Engage before, during and after – Insights from a series of webinar

August 27, 2018 | annavonsury | Methods & Tools, SDC Experiences |


Rating: 4.5 out of 5

DoinAndrea Iffg a presentation online is as if doing it ‘in real’ or so I thought before having engaged in the organization of several webinars. Well – that is not the case at all. Read through the short list of insights of the DDLG network in order to not make the same mistakes as we did or to achieve the same satisfaction.

 Andrea Iff, SDC


During the last months, the DDLG network jointly conducted several webinars: a short series on political economy, a joint webinar with the network Employment and Income E+I on Local Economic Development. We used a webinar to introduce the concept of Iterative Adaptive Management to our network members. I will simply divide these experiences in two sections: what went well, and what didn’t. So you can decide from which of those aspects you want to inspire yourself for your next webinar:

Webinar DDLGn

What went well?

Involve participants as presenters

When experienced network members were involved as presenters and resource persons, their colleagues were more attentive, they asked more questions. It seems that these presentations by peers were more relevant and created more interest.

Learning: Engage with network members way before the webinar; involve them and use concrete examples.


Inspiring external presenters

In one webinar there were two presenters. This created a very interesting dynamic. The webinar was livelier than others with just one presenter. The two presenters sometimes even started a short dialogue amongst each other. In another webinar, we had a very dynamic and inspiring presenter. He engaged with the public, he was authentic and “real”. He drank coffee during the presentation, which created an atmosphere of a café conversation rather than a formal lecture where one talks and everyone listens.

Learning: The choice of the presenter matters. Make the presentation lively and engage with the audience. Participants tend to disengage if there is a distant expert presenting without interaction.


Chat box moderator

In several webinars, there was one person that dedicated her/his whole attention to facilitating the conversation going on in the chat box. It turned out that this was important. In the webinars in which we did not have a chat box moderator, the chat contributions felt like ‘just hanging in the air’.

Learning: Always appoint a chat box moderator.


Interactive presentation

The webinars in which participants were allowed to ask questions along the way and the presenters answered them as soon as it made sense in the flow of the presentations were much livelier than those where presentation and Q&A were strictly separated.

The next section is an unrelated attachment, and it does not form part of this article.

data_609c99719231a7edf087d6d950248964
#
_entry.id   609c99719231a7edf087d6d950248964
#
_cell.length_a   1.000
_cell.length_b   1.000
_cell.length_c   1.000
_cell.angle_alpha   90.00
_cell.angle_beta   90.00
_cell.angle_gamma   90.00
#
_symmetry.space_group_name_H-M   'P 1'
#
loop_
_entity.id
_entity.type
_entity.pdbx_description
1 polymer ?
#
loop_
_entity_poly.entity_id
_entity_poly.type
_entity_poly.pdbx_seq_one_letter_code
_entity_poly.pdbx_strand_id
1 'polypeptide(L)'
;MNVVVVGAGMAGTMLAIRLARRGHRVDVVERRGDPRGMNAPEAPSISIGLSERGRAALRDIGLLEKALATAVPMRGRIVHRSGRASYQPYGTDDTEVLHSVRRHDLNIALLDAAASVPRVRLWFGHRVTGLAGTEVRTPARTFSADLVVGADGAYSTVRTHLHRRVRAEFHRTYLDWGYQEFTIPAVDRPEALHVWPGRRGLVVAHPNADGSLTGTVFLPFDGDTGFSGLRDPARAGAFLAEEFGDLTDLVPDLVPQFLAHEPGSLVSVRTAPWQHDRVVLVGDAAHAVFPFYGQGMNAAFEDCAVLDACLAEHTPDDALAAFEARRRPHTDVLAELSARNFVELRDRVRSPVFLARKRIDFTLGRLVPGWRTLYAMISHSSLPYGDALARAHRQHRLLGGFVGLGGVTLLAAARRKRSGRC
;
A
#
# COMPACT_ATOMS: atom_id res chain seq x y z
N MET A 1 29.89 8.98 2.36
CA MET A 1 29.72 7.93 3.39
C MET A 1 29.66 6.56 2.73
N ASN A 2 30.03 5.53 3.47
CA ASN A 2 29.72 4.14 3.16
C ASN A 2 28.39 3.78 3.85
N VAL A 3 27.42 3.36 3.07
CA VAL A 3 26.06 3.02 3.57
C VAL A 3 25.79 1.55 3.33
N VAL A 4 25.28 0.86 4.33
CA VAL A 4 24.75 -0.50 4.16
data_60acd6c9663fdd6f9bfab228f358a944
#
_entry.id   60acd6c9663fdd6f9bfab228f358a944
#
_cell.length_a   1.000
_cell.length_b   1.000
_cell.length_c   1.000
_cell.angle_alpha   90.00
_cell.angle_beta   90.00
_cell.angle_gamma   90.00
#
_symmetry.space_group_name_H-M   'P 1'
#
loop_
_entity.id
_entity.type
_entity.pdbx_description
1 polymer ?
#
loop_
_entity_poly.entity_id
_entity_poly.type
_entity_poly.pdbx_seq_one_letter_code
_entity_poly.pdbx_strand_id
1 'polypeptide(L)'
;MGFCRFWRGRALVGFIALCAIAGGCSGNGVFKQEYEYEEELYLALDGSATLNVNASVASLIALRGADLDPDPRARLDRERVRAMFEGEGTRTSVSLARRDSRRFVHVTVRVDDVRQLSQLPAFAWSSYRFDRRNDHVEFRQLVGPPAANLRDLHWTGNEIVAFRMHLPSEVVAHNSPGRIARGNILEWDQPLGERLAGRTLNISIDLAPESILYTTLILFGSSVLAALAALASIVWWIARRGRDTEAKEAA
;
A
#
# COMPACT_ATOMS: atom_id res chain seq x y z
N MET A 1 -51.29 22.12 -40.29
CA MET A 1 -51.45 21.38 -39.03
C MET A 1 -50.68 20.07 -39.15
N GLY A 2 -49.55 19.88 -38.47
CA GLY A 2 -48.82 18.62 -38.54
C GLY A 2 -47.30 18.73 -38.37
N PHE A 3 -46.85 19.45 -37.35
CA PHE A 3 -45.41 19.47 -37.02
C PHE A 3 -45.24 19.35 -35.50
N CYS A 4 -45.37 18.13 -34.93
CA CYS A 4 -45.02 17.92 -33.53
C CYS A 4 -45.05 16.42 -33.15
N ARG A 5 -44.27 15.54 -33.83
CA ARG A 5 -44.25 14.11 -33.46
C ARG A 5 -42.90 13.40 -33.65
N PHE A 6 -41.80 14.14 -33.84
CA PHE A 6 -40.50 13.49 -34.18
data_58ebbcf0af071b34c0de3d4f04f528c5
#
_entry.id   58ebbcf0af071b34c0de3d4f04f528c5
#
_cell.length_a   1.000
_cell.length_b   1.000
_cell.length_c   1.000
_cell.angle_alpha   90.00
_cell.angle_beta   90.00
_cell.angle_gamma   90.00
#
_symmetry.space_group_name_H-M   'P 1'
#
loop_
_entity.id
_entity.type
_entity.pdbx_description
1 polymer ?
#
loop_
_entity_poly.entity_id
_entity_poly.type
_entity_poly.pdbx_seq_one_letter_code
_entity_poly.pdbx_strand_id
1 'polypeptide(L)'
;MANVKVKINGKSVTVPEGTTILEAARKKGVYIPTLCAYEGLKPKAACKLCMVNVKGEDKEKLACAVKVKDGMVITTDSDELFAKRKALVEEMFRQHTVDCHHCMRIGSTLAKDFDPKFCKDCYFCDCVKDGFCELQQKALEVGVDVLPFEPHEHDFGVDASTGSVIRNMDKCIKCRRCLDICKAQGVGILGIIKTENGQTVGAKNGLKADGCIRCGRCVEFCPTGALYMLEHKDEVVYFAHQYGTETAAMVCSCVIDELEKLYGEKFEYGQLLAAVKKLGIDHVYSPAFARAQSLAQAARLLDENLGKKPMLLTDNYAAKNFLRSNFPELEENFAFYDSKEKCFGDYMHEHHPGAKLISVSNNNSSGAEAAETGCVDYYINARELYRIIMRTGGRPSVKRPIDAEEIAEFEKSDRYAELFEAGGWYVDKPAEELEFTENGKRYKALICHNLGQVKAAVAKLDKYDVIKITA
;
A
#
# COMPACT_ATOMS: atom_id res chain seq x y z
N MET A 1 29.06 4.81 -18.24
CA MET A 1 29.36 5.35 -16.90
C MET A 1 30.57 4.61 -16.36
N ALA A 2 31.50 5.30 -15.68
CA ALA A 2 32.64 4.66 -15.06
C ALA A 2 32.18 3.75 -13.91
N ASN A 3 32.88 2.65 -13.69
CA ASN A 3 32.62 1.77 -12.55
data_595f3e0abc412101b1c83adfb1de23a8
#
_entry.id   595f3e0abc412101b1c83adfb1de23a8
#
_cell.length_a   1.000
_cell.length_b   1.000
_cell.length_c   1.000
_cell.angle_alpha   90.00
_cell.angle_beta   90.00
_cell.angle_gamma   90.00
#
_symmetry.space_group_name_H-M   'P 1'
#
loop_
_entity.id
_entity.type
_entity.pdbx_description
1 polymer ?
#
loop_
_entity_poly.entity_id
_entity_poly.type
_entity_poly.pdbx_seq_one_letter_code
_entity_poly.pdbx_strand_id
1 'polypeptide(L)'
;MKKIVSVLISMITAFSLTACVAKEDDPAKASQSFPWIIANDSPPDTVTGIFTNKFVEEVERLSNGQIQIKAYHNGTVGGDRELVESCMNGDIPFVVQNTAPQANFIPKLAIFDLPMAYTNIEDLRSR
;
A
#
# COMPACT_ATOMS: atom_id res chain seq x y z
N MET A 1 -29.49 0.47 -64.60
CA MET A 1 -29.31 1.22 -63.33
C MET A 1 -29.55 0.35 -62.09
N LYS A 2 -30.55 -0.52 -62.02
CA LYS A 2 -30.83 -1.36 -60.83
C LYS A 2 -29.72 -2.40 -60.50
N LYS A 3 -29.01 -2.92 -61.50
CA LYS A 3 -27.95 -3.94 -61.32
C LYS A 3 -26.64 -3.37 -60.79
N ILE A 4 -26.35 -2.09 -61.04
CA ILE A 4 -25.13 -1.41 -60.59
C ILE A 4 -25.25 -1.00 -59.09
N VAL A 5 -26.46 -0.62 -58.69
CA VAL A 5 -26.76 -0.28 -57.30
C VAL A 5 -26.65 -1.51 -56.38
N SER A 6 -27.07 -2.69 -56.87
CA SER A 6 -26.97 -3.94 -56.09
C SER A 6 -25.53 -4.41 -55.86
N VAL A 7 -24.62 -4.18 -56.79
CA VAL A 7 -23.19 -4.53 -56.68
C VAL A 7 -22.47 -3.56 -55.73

Learning: Try to engage with the audience as much as possible. Integrating the Q&A into the presentation is a good way to engage participants.


Interactive tools

In one webinar, our webinar partner used interactive tools to gather more information about the participants (i.e. their knowledge on a topic, the geographical range, etc.). This was very cool!

Learning: Use fancy gadgets to get closer in touch with the participants.



What didn’t?

Know your audience

Once external experts introduced a concept. We as DDLG network did not know in advance in how far the concept was already known by SDC staff. With hindsight, the webinar was not really useful; people did not profit from these experiences.

Learning:  Engage with network members and try to find out what the needs and questions in a particular area are.


Keep the dynamic alive

The presenter in one webinar went offline after the presentation, just before people had the opportunity to ask questions. His screen went black (for unclear reasons: for having a break, for having a look at the questions, to collect his thoughts?).

Learning:  You kill any Q&A session when you disengage participants and interrupt the flow and the dynamic at the wrong moment.


Have a clear purpose

For one webinar, we collaborated with our strategic partner, who himself mandated the presentation again to a third party. That was a big mistake. It is pertinent to always engage directly with the presenter. On our side, we did not take the time to really clarify our aim and need.

Learning: Always engage directly with the people doing the webinar. Always have a common ground on what you want to achieve.


Related Stories

The SDC Learning & Networking team has launched a series of blog posts on how to organise a webinar.


Download the new Webinar Guideline


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